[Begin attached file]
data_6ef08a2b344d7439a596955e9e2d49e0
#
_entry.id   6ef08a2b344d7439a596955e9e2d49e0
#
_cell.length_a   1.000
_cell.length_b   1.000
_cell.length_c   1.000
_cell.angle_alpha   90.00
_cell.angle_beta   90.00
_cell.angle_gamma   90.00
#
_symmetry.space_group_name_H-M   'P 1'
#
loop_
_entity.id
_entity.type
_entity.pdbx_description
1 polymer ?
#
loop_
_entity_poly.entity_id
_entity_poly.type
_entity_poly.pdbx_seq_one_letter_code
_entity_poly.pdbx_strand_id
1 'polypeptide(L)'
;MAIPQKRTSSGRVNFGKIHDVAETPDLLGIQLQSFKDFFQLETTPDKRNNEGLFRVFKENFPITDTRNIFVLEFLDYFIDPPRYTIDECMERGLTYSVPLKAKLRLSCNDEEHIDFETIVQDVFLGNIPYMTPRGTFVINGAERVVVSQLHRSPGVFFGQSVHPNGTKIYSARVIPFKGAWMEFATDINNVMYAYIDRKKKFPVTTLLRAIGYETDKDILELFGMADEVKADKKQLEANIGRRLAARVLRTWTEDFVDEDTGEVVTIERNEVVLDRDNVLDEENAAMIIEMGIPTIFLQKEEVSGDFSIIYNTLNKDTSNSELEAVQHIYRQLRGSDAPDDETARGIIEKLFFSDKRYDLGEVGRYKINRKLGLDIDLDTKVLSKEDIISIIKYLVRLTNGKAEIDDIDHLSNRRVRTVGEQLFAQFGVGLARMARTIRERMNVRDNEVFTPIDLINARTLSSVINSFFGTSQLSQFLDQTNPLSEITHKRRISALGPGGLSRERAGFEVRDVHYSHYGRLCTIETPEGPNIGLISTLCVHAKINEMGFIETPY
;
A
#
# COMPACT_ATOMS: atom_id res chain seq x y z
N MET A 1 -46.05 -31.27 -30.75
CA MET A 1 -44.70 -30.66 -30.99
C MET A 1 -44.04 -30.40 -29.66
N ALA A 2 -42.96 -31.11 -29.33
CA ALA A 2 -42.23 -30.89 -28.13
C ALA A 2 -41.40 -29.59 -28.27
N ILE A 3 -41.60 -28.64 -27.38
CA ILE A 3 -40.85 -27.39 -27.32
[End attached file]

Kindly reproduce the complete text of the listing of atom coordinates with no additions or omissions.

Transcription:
data_6ef08a2b344d7439a596955e9e2d49e0
#
_entry.id   6ef08a2b344d7439a596955e9e2d49e0
#
_cell.length_a   1.000
_cell.length_b   1.000
_cell.length_c   1.000
_cell.angle_alpha   90.00
_cell.angle_beta   90.00
_cell.angle_gamma   90.00
#
_symmetry.space_group_name_H-M   'P 1'
#
loop_
_entity.id
_entity.type
_entity.pdbx_description
1 polymer ?
#
loop_
_entity_poly.entity_id
_entity_poly.type
_entity_poly.pdbx_seq_one_letter_code
_entity_poly.pdbx_strand_id
1 'polypeptide(L)'
;MAIPQKRTSSGRVNFGKIHDVAETPDLLGIQLQSFKDFFQLETTPDKRNNEGLFRVFKENFPITDTRNIFVLEFLDYFIDPPRYTIDECMERGLTYSVPLKAKLRLSCNDEEHIDFETIVQDVFLGNIPYMTPRGTFVINGAERVVVSQLHRSPGVFFGQSVHPNGTKIYSARVIPFKGAWMEFATDINNVMYAYIDRKKKFPVTTLLRAIGYETDKDILELFGMADEVKADKKQLEANIGRRLAARVLRTWTEDFVDEDTGEVVTIERNEVVLDRDNVLDEENAAMIIEMGIPTIFLQKEEVSGDFSIIYNTLNKDTSNSELEAVQHIYRQLRGSDAPDDETARGIIEKLFFSDKRYDLGEVGRYKINRKLGLDIDLDTKVLSKEDIISIIKYLVRLTNGKAEIDDIDHLSNRRVRTVGEQLFAQFGVGLARMARTIRERMNVRDNEVFTPIDLINARTLSSVINSFFGTSQLSQFLDQTNPLSEITHKRRISALGPGGLSRERAGFEVRDVHYSHYGRLCTIETPEGPNIGLISTLCVHAKINEMGFIETPY
;
A
#
# COMPACT_ATOMS: atom_id res chain seq x y z
N MET A 1 -46.05 -31.27 -30.75
CA MET A 1 -44.70 -30.66 -30.99
C MET A 1 -44.04 -30.40 -29.66
N ALA A 2 -42.96 -31.11 -29.33
CA ALA A 2 -42.23 -30.89 -28.13
C ALA A 2 -41.40 -29.59 -28.27
N ILE A 3 -41.60 -28.64 -27.38
CA ILE A 3 -40.85 -27.39 -27.32